|Publication number||US20040158132 A1|
|Application number||US 10/616,219|
|Publication date||Aug 12, 2004|
|Filing date||Jul 8, 2003|
|Priority date||Feb 10, 2003|
|Also published as||DE102004006310A1, US6956572|
|Publication number||10616219, 616219, US 2004/0158132 A1, US 2004/158132 A1, US 20040158132 A1, US 20040158132A1, US 2004158132 A1, US 2004158132A1, US-A1-20040158132, US-A1-2004158132, US2004/0158132A1, US2004/158132A1, US20040158132 A1, US20040158132A1, US2004158132 A1, US2004158132A1|
|Original Assignee||Zaleski John R.|
|Export Citation||BiBTeX, EndNote, RefMan|
|Patent Citations (17), Referenced by (20), Classifications (9), Legal Events (6)|
|External Links: USPTO, USPTO Assignment, Espacenet|
 This is a non-provisional application of provisional application serial No. 60/446,313 by J. R. Zaleski filed Feb. 10, 2003.
 This invention is related to adaptively processing and displaying of medical information, and more particularly to processing and displaying patient medical data for user configurable display in a network environment.
 Patient medical parameter data is acquired, collated, stored and displayed for use in providing patient clinical care in hospitals, clinics, and other healthcare delivery settings. Patient medical parameter data may include vital signs ventilator information, infusion pump data associated with fluid delivery and other data. Such patient medical parameter data is typically displayed on a patient monitoring device screen in a trend indicative chart with a time axis. This type of chart is commonly termed a Flowsheet which is an electronic chronological chart of patient information that substitutes for a paper vital sign chart. A patient monitoring device is usually located at a patient bedside or nursing station in a hospital ward or in an intensive care, surgical or other location and may be connected to a network such as the Internet, a LAN, a WAN or an intra-net for acquiring patient parameter data from local sources (e.g., patient attached sensors) or remote sources (e.g., a remotely stored electronic patient record).
 Existing patient parameter information display and Flowsheet systems fail to present patient vital parameter information in a manner that enables a user to quickly and accurately identify abnormal conditions that may require immediate intervention. Though known systems enable comparisons to be made between normal and abnormal parameters, these system fail to provide a user friendly presentation format enabling a user to quickly, efficiently and comprehensively identify abnormal or other conditions within a restricted image presentation. A system according to invention principles addresses these limitations and derivative problems.
 A system according to invention principles comprises a user interface display providing a quick and convenient way to view key vital parameters and their acceptable ranges within the immediate eye-span of a clinician. A system provides a user interface presenting patient medical parameter data, and includes an acquisition processor for acquiring, from a patient monitoring device, data representing a patient parameter. The system includes a processor for initiating generation of data representing at least one display image including, (a) a current value of a patient parameter and (b) a sliding bar representation of the patient parameter current value together with a range indicator for graphically indicating whether the current value is outside of a user defined range.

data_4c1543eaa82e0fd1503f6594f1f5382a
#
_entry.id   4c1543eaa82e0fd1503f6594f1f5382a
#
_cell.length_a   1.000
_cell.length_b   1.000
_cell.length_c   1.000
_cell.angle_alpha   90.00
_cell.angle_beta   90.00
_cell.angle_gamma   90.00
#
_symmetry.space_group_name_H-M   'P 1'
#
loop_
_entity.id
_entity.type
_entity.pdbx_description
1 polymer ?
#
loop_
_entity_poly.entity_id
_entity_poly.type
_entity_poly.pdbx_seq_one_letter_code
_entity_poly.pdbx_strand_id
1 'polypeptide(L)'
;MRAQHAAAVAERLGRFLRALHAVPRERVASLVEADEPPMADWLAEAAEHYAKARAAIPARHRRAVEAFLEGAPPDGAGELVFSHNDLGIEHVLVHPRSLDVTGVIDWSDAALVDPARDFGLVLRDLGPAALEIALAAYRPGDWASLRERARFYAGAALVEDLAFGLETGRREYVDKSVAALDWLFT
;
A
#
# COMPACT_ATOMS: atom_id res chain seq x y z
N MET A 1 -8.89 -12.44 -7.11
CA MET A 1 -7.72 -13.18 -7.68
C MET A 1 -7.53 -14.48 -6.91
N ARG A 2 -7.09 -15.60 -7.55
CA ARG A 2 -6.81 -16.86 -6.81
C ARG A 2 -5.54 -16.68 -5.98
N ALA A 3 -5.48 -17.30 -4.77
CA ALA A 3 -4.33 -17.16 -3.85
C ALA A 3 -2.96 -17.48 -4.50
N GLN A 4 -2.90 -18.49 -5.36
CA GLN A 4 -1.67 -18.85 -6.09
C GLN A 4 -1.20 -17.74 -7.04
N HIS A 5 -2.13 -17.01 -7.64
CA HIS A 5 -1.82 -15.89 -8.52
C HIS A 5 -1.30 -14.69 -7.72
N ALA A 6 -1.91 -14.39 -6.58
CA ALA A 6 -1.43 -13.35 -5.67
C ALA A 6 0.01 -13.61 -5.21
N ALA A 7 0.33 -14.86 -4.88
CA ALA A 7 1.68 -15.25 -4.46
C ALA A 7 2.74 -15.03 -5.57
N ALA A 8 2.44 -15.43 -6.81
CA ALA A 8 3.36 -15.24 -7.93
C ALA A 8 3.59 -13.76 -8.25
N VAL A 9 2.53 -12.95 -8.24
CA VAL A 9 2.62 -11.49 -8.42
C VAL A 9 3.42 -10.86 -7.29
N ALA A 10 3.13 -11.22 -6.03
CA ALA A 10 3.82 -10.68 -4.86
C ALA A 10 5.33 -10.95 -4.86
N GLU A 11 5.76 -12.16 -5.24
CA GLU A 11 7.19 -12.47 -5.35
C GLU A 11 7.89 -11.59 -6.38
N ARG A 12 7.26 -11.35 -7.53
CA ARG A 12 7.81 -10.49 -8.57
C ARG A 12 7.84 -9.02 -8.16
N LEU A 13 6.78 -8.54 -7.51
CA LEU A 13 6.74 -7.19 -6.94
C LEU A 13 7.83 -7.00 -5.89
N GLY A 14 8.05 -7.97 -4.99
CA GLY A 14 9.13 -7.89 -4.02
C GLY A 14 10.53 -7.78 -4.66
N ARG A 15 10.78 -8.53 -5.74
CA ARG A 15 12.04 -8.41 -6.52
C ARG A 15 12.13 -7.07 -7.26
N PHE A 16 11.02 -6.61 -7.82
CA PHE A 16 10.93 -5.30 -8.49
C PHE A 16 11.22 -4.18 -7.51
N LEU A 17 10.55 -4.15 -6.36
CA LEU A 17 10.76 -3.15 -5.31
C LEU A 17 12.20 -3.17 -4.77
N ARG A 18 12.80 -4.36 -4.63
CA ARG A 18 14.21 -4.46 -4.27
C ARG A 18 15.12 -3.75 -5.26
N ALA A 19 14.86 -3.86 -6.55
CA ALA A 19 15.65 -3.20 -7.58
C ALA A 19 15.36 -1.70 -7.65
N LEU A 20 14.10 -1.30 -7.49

In the drawing:
FIG. 1 is a block diagram of a communication network with various devices, according to the principles of the invention.
FIG. 2 represents a flowchart of a method for providing a user interface, according to the present invention.
FIG. 3 shows a single user interface image presenting selected patient parameters and their acceptable ranges within the immediate eye-span of a clinician, according to invention principles.
FIGS. 4 and 5 show user interface display images supporting a user in configuring a user interface display, according to the present invention.
FIG. 6 and 7 show further user interface images presenting selected patient parameters, according to invention principles.
FIG. 8 is a block diagram of a server having functionality in accordance with the present invention.
 The inventors have advantageously recognized that it is desirable to provide a user interface providing a display of key patient vital parameters and their acceptable ranges within the immediate eye-span of a clinician. This makes it easier for the user to quickly identify a parameter deviating from a normal range (without having to sift through lists of values within an Electronic Patient Record (EPR) or a flowsheet) while at the same time seeing an immediate comparison between normal and abnormal values as well as between current and preceding values. The user interface includes a user view, set up pages, database, and associated functions to present a dynamic, substantially real-time visual display of key patient state parameters. A visual display advantageously provides a parameter display in the form of an analog bar identifying a parameter value by an indicator position along a bar and also showing normal patient values together with levels of deviation from the standard patient parameter values.